Jonathan trundled along, leaning into Steve. He pressed the blood – soaked napkin onto his right hand and held it in a sling made from his left hand.
He could already feel the onset of spasms deep in his belly. His occasional groans would echo in his ears for a while and then fade away into the dense undergrowth. He could still see, that speckled band, hissing. Should he not have been dying, Jonathan knew that that image would haunt him for a long, long time.
A sparrow, chirping its lungs out, flew above them with another in pursuit.
The spasms grew exponentially over the next couple of minutes and gave way to delusions. “Why am I so stupid, Steve? Huh?” he would mumble. He would keep mumbling for several minutes and then stop as suddenly as he had begun.
“Just hang on Johnny. We’re getting there. I just need you to hang in there, okay buddy?” Steve held back a tear.
Steve understood the gravity of the situation. He knew what was going on. He knew what was going on even before it happened.
You know that tingly feeling you have before you do something exciting? That feeling that people call the adrenaline rush? And then when you look back at how awry things went you realise that that feeling was mixed with a tinge of fear, of apprehension. This was the feeling Steve had. This was the feeling he dreaded. This was the feeling we all shrink from.
He saw the mornings events replay in his mind.
The two of them were very enthusiastic when they awoke, even before first light. Their sacks were packed from the night before and everything except for the water bottles was ready for the day ahead. They completed the remaining bit and set out to explore the wilderness. Steve had done a bit of research about the area they were to explore and had taken precautions accordingly.
The first couple of hours went by fleetingly and there was nothing much to ‘observe and report’, as they say. This could be attributed to the fact that they were just on the outskirts of the forest. After they really started getting to the ‘heart’ of the forest, the surroundings started becoming darker and the sounds of the forest made the atmosphere eerie and at the same time, relaxing.
Animals and insects, alike, crept about and branches shook in the undergrowth. Random streaks of light breached the canopy cover and fell on the forest floor as welcome as summer rain.
Jonathan was always a chirpy fellow and was not irked by the murkiness of his surroundings at all. The next settlement was a minimum of four and a half hours away and that worried Steve a bit. It was not because he was a wildlife journalist against his will (he wasn’t) but because he was one in spite of his nature.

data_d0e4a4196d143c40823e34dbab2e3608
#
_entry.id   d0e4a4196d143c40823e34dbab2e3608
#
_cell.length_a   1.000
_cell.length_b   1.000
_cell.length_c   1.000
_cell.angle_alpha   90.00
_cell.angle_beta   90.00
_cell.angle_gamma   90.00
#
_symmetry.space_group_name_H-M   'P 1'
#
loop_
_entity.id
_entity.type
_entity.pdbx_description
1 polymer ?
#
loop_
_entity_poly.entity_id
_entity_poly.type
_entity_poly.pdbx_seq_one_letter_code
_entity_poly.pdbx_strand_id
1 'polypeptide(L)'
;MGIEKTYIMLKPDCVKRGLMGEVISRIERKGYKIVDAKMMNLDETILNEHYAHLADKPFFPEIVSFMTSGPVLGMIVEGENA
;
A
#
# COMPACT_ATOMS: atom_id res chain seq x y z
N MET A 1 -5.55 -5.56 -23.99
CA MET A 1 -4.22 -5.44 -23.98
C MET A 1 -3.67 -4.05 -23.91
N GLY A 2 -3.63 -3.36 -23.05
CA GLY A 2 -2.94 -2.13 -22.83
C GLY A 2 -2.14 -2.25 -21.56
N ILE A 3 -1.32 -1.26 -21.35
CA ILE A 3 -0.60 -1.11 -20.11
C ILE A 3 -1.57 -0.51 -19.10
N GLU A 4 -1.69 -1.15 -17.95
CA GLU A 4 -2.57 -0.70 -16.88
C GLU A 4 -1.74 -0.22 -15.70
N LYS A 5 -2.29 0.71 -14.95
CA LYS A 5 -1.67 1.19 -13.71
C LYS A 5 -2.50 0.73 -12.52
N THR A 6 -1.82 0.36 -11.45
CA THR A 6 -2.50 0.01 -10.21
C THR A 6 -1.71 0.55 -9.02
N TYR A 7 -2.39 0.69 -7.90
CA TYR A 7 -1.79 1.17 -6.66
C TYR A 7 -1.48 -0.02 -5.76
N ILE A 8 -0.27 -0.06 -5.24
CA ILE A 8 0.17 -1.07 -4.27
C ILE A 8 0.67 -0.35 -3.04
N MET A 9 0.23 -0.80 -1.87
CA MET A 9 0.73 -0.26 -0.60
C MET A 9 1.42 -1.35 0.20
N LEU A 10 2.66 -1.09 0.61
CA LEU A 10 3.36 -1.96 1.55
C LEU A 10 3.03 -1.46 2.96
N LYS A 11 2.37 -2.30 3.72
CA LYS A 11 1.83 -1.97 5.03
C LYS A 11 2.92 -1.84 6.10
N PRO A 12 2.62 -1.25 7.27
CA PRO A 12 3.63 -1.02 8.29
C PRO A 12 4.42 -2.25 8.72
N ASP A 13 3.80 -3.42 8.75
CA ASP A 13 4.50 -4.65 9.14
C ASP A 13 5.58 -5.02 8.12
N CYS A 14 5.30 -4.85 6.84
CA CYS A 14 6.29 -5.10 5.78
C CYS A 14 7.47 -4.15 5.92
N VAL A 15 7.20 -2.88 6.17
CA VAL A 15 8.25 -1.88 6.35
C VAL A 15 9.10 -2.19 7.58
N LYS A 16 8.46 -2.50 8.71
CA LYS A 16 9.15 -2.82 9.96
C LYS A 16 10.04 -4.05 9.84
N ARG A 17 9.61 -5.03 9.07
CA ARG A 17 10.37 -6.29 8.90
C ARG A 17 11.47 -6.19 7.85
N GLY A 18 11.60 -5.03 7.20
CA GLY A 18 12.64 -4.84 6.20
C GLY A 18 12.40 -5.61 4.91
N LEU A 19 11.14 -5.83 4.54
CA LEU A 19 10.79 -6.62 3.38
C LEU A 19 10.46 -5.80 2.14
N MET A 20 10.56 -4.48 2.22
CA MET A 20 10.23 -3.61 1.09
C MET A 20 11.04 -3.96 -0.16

Funny, isn’t it? The way, who one is, gets in the way of who one wants to be. Change one, and you inevitably change the other. But, don’t change either, and you’ll eventually find yourself in a muddle, sometime or the other.
The two of them were nearing a small clearing in the forest that had a bathtub – sized waterhole. A spotted deer was sitting on its two front legs to quench its thirst. They immediately captured a few photographs before the deer scampered away.
Jonathan casually jogged towards the waterhole. “I’m gonna look for fish and frogs and stuff in here. There’s ought to be something. We’ve had absolutely nothing to look at all morning.”
There’s often times in our lives when we wish we could go back to a particular date, a particular time and change something. Something that turned our lives around, often for the worse. We all know it can’t be done. We all know it couldn’t be done because that’s the way things were supposed to be and though people say its all for the best, we’ve got to live with the decisions – or indecisions – we’ve made. And that’s the toughest part.
Jonathan was still jogging and Steve was still worrying about the darkness and the dampness when Jonathan slipped and fell into the waterhole. It was deeper than it looked. Jonathan was a tall man and he sank whole into it. And he still hadn’t touched the bottom. He let out a groan from the cold water and then laughed. “Hahaha don’t worry. Its just the moss. I should have been careful,” he said in a typical Jonathan way of saying, these things happen, no biggie. “Now, come be a lad and pull me out. The moss makes it difficult.”
Steve was a bit flustered but went over to help and approached the hole carefully. He took out his climbing axe and lodged it firmly into the ground and held onto it with his right hand and offered his left hand to Jonathan. Just as Jonathan grasped onto it, he let out a loud cry of agony.
“What is it? You okay John? What is it?” Steve was startled.
“Nothing…nothing. Thought I felt something.”
“Come on. Quick. We’ve gotta keep going.”
And then there was another cry. And then another. The cries did not cease even after Jonathan was pulled out. ‘Safe and sound’ was probably the understatement of the century.
There was a snake coiled around Jonathan’s right lower arm and it was covered in his blood.